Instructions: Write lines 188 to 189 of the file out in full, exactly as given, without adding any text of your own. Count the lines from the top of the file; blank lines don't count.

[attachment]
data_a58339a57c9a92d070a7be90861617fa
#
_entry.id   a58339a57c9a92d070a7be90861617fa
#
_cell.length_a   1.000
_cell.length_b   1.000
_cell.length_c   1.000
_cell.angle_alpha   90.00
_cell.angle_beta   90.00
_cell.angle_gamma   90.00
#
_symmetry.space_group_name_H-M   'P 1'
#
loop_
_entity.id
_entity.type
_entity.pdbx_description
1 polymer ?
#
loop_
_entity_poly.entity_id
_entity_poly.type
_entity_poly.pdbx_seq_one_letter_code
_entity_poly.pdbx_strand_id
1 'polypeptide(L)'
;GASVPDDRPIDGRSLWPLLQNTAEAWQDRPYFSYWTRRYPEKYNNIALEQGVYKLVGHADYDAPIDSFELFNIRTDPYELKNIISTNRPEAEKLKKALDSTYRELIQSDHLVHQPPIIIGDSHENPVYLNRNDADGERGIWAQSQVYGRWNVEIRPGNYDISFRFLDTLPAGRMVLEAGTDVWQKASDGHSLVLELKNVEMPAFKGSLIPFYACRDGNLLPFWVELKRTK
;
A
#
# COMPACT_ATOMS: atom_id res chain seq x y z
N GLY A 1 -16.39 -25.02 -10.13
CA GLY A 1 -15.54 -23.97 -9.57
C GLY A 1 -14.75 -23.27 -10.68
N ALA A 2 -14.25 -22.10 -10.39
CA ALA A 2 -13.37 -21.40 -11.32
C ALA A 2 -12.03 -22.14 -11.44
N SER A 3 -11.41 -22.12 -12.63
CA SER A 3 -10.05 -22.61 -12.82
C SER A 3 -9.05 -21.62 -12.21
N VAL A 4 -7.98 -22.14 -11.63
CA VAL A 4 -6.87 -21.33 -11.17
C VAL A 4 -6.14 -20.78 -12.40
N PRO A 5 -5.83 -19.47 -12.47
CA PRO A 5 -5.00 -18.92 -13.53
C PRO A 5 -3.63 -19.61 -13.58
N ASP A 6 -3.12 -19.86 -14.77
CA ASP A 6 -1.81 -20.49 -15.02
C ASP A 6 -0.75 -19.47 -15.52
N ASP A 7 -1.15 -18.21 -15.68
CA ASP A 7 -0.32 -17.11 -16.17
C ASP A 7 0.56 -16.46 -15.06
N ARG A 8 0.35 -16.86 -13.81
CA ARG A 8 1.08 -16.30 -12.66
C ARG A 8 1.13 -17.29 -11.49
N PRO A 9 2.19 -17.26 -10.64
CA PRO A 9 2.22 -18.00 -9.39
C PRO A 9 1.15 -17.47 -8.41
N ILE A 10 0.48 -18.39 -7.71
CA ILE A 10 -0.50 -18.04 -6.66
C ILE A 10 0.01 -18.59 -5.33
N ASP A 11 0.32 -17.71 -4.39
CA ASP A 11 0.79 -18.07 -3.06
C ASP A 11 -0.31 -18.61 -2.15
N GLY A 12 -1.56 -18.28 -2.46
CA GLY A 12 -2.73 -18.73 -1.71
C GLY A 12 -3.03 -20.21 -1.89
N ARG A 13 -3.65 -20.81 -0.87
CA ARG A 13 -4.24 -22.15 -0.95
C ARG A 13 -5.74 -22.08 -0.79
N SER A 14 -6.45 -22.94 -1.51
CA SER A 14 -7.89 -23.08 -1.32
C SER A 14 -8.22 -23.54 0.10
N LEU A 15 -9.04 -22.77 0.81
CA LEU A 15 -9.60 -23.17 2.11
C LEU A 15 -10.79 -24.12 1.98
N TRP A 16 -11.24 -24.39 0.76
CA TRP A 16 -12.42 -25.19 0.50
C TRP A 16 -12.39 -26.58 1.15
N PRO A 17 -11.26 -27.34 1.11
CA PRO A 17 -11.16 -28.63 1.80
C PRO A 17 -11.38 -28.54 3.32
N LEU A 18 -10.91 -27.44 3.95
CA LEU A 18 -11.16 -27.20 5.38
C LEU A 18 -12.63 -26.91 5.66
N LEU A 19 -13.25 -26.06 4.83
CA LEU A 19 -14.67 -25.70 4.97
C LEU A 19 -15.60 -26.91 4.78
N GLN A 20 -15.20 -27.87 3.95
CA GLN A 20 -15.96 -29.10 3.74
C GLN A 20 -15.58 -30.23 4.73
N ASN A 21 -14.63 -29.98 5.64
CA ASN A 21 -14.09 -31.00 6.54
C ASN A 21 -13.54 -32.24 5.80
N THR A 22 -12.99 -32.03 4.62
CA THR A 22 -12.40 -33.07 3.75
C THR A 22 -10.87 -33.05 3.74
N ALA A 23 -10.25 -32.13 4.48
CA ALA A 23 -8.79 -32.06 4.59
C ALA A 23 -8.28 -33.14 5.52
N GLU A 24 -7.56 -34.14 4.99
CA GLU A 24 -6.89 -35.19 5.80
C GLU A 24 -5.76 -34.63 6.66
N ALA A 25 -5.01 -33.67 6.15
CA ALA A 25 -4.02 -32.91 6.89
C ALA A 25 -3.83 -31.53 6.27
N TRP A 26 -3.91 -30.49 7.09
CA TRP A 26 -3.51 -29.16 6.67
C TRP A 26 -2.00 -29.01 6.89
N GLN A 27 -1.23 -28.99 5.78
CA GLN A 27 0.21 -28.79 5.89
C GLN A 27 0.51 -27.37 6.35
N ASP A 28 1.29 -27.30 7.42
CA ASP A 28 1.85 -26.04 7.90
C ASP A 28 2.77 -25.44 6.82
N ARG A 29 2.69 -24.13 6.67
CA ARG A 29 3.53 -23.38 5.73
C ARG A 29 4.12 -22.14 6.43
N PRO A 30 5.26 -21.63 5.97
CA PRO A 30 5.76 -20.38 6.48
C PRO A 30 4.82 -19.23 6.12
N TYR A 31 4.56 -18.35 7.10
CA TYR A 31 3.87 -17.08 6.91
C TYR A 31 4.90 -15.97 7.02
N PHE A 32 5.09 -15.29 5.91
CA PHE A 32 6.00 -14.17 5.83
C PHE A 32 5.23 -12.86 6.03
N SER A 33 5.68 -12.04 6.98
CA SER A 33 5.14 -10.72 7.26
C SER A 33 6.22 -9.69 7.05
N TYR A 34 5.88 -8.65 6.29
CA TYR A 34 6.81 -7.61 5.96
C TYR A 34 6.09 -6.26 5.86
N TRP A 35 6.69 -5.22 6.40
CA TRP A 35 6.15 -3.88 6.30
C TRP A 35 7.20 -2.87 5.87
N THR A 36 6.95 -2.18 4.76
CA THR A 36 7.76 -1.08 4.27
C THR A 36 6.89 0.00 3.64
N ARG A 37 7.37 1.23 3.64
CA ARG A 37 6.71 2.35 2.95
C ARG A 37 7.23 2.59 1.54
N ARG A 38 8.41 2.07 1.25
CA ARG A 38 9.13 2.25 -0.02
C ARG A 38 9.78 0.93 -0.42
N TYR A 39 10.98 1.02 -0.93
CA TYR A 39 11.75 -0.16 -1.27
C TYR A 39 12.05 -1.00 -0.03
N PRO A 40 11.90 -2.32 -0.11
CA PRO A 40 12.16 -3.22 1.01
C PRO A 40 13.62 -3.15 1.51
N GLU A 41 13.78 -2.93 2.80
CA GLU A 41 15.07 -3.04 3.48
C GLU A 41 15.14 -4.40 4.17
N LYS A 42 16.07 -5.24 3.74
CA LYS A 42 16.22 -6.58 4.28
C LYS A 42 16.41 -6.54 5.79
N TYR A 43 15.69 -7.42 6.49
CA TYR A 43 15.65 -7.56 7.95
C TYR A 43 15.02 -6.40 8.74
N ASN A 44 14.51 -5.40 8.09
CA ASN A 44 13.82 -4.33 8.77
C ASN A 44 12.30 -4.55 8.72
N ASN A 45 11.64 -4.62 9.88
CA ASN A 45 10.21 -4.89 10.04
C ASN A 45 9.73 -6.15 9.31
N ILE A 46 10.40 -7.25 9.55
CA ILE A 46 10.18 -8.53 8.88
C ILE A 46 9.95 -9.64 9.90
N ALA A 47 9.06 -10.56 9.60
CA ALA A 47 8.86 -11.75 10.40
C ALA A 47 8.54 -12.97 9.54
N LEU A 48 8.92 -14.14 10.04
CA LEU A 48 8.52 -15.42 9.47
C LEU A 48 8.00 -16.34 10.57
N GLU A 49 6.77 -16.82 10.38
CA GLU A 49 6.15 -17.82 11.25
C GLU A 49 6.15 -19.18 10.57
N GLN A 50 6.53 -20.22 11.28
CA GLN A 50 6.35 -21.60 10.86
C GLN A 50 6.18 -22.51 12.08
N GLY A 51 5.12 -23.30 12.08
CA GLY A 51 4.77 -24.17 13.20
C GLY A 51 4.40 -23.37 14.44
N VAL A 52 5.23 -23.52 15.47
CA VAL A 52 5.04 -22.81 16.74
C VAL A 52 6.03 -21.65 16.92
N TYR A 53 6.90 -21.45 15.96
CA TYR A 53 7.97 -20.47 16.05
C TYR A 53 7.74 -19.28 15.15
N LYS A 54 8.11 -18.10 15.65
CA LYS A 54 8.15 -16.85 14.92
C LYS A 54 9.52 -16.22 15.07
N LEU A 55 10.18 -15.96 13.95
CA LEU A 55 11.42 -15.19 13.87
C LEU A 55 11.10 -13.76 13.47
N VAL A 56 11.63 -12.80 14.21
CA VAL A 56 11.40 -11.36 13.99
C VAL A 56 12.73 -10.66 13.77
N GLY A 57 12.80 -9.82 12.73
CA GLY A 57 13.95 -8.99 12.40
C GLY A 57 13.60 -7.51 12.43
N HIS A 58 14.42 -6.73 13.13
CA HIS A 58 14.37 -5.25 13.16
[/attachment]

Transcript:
CA TYR A 53 7.97 -20.47 16.05
C TYR A 53 7.74 -19.28 15.15